This Thursday the European Central Bank (ECB) holds a rate-setting meeting. The ECB is expected to hold its Minimum Bid Rate unchanged at 0%. It shaved its headline rate by 5 basis points in March this year and the consensus view is that the central bank will not be rushing to follow Japan, Sweden and Switzerland and adopt a negative headline interest rate. Bear in mind the ECB has already cut its Deposit Rate a number of times and this now stands at -0.4%. This means that financial institutions are now charged interest by the ECB if they wish to deposit surplus funds with the central bank. By the same token the expectation is that the ECB will also hold off from further monetary stimulus for now – despite the additional uncertainties unleashed by the UK’s decision to leave the European Union. The governing council is expected to follow the Bank of England’s MPC decision to hold back from further stimulus but keep an easing bias going into their next meetings.

Investors will be paying close attention to ECB President Mario Draghi’s subsequent press conference. He is expected to address concerns over continued tepid Euro zone economic growth and persistent deflation fears. But as far as the ECB’s bond purchase programme is concerned, there are worries that the central bank is running out of qualifying bonds to buy. So it could be that the ECB widens the scope of its bond purchase programme to include riskier assets. If so, then this could put a lid on gains for the euro for the rest of the summer.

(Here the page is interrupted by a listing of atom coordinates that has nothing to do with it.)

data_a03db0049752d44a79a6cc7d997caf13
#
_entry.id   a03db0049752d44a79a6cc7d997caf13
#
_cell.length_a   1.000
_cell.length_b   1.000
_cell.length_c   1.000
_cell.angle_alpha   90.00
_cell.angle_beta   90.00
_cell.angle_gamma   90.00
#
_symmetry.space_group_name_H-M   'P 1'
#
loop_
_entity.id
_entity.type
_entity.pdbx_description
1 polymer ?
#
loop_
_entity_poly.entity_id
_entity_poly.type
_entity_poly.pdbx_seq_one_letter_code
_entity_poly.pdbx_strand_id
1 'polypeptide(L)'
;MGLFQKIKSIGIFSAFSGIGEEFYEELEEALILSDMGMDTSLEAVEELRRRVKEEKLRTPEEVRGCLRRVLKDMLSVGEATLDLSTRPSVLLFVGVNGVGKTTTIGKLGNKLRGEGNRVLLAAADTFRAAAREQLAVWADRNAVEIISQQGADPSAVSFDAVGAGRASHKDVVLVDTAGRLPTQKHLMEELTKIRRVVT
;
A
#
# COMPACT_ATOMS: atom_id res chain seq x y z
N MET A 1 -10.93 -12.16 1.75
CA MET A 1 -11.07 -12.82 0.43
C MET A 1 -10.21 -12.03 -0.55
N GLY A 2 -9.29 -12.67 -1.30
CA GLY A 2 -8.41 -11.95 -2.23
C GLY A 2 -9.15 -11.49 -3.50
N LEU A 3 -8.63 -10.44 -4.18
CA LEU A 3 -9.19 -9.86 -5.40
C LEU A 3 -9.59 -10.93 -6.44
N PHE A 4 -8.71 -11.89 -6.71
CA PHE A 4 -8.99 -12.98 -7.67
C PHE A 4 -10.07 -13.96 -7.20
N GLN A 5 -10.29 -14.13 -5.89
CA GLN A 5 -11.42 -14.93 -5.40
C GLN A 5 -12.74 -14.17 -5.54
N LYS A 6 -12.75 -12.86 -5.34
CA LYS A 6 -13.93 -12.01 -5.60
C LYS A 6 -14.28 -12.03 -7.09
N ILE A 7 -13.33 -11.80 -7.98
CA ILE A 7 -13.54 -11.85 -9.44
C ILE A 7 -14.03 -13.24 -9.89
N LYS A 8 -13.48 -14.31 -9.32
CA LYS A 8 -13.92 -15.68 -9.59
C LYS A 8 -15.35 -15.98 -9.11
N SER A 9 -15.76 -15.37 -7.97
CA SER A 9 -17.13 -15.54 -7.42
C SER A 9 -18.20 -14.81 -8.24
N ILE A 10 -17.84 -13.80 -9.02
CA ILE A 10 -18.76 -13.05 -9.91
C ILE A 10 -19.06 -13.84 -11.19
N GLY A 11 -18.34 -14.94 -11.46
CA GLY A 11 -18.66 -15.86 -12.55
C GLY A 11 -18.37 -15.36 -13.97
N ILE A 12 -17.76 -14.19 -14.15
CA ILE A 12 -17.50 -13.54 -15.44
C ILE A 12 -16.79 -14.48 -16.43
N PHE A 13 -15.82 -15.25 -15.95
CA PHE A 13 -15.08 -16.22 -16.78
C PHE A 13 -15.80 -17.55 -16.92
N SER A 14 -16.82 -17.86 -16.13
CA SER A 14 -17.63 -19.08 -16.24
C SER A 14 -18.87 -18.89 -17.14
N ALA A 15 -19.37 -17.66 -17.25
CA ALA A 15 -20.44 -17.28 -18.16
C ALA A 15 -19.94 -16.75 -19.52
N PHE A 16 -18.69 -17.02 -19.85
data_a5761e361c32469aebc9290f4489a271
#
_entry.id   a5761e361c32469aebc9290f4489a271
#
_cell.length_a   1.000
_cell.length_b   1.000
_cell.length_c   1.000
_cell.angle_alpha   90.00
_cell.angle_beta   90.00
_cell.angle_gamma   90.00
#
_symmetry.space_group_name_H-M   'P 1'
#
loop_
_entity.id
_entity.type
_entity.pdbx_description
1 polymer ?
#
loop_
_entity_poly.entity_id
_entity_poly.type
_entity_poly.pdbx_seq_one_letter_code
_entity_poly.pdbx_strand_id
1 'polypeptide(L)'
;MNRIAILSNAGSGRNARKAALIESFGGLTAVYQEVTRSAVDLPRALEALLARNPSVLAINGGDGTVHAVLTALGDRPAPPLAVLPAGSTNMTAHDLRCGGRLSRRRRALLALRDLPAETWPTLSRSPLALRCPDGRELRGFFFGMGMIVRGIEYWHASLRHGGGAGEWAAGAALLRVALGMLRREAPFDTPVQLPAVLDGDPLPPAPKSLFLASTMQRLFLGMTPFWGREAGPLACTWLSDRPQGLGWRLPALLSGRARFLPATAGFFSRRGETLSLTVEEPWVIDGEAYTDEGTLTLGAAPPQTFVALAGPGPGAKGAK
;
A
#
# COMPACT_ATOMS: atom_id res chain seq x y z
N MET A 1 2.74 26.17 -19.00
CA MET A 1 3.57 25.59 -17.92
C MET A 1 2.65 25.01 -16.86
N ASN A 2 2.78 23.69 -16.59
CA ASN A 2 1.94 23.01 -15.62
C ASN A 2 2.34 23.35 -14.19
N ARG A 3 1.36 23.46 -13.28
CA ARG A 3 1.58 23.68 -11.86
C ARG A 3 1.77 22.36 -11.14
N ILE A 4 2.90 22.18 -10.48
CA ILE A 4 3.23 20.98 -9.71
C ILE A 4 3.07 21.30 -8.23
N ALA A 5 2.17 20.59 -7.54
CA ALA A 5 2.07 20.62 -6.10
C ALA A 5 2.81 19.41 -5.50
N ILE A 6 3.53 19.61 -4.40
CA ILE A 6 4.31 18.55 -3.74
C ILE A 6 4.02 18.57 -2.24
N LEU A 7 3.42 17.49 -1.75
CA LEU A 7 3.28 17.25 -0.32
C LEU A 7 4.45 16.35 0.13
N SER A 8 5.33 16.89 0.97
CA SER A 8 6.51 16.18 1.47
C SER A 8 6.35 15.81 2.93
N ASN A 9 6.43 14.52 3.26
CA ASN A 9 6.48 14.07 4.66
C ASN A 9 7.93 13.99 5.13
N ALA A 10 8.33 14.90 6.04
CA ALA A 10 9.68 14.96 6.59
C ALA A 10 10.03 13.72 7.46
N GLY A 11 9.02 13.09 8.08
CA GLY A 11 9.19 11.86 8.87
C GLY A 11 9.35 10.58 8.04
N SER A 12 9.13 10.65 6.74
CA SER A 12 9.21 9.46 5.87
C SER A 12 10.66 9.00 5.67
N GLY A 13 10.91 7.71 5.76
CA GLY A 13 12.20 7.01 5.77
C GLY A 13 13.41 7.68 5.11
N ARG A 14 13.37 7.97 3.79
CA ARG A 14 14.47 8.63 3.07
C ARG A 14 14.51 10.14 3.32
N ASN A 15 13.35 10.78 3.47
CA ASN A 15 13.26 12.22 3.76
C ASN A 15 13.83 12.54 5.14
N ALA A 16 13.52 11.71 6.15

On Friday night the Japanese yen rose sharply as news came through of the coup attempt in Turkey. Investors rushed to bail out of equities and other risk assets and this saw them buy back the yen that they had previously borrowed to finance these trades. However, yesterday saw the yen give back these gains and continue a decline which began the previous week. The yen has fallen sharply since Shinzo Abe’s governing Liberal Democratic Party won a resounding victory in upper house elections just over a week ago. The win has been viewed as validating Prime Minister Shinzo Abe’s approach to reinvigorating the country’s economy. Mr Abe has already announced that a package of government infrastructure spending is on its way. But last week saw mounting speculation that Japan is getting set to adopt “Helicopter Money” in an unprecedented attempt to finally lift the country out of its 25-year deflationary slump.

Upcoming events

Today’s significant economic data releases include UK inflation data, and German and Euro zone ZEW Economic Sentiment surveys. From the US we have Building Permits and Housing Starts. Later on Bank of England MPC member Ben Broadbent is set to testify on blockchain technology before the Economic Affairs Committee.


Spread Co is an execution only service provider. The material on this page is for general information purposes only, and does not take into account your personal circumstances or objectives. Nothing in this material is (or should be considered to be) financial, investment or other advice on which reliance should be placed. No opinion given in the material constitutes a recommendation by Spread Co Ltd or the author that any particular investment, security, transaction or investment strategy is suitable for any specific person.


Posted by David Morrison

Category: AM Bulletin